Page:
Seasons Change, His Love Remains

Greetings from Rocky Valley Camp!

We were overwhelmed with the many emotions we were experiencing as we spent the week debriefing and preparing to say goodbye to the beautiful country and community that has stolen our hearts. We started the week by debriefing our time in South Africa, and ended it by searching for the big five on a safari. This week was also filled with silent reflection time and intentional time spent to keep building relationships by playing games, lazing in hammocks, pool time, and watching monkeys.

sa 19.0

The first few days of the week were spent debriefing the last three months. We started off by mapping the semester week by week, sharing memories from each place we stayed at. We were reminded by Chris, our leader, how faithful God is, and were encouraged to look back at the last seven months to reflect on how God has remained faithful throughout our journey. One challenge with going home is knowing how to tell your story, so we spent a session looking at ways to make it easier to integrate and tell our stories well. We ended debrief with Johan, a country partner who has joined us throughout South Africa, looking at ourselves before Outtatown and comparing how we have changed. He challenged us to think of ways to take those things we learned back home and how not only to look at the near future, but also think of how we want to travel through life to become the person we want to be.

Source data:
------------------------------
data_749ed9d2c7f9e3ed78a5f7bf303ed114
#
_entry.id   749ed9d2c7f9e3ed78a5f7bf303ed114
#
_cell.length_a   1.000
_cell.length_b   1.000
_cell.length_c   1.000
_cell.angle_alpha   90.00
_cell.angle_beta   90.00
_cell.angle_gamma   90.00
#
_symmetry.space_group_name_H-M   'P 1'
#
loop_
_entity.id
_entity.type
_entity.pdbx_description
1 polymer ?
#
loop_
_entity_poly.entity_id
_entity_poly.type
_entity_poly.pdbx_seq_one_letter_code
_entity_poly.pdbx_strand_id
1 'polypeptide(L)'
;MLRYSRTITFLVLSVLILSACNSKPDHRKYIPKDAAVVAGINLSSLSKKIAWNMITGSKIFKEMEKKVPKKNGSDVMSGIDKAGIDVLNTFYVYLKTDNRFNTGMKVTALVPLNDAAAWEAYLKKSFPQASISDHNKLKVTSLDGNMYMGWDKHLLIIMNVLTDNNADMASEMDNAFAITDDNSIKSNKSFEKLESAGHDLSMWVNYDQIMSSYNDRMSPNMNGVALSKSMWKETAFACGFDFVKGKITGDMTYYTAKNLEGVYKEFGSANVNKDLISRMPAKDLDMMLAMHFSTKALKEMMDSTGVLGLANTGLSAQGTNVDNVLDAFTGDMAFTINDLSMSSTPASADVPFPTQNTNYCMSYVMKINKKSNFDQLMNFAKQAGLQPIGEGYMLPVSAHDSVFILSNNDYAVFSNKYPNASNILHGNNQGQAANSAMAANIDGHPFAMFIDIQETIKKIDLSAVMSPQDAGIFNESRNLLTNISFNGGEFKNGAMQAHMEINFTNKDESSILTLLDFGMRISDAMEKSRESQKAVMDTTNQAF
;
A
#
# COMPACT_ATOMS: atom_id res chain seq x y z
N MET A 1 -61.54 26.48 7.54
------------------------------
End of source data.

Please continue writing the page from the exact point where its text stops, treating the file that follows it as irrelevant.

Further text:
Johan always tells us that we are given two ears and one mouth for a reason. This past week we were given the opportunity to apply his lesson through the sharing of personal testimonies. Each person spent fifteen minutes sharing what the past seven months looked like in their eyes. They spoke of their favourite memories and what they learned about themselves, God, and the world. This was a time of mixed emotions as we laughed at the happy memories and cried during times of encouragement. We were reminded of how much each person brought to the team, and that we would soon be saying goodbye. The two days of testimonies were a good reminder that each person has their own story, and how important it is to listen and validate the stories we hear.

sa 19.1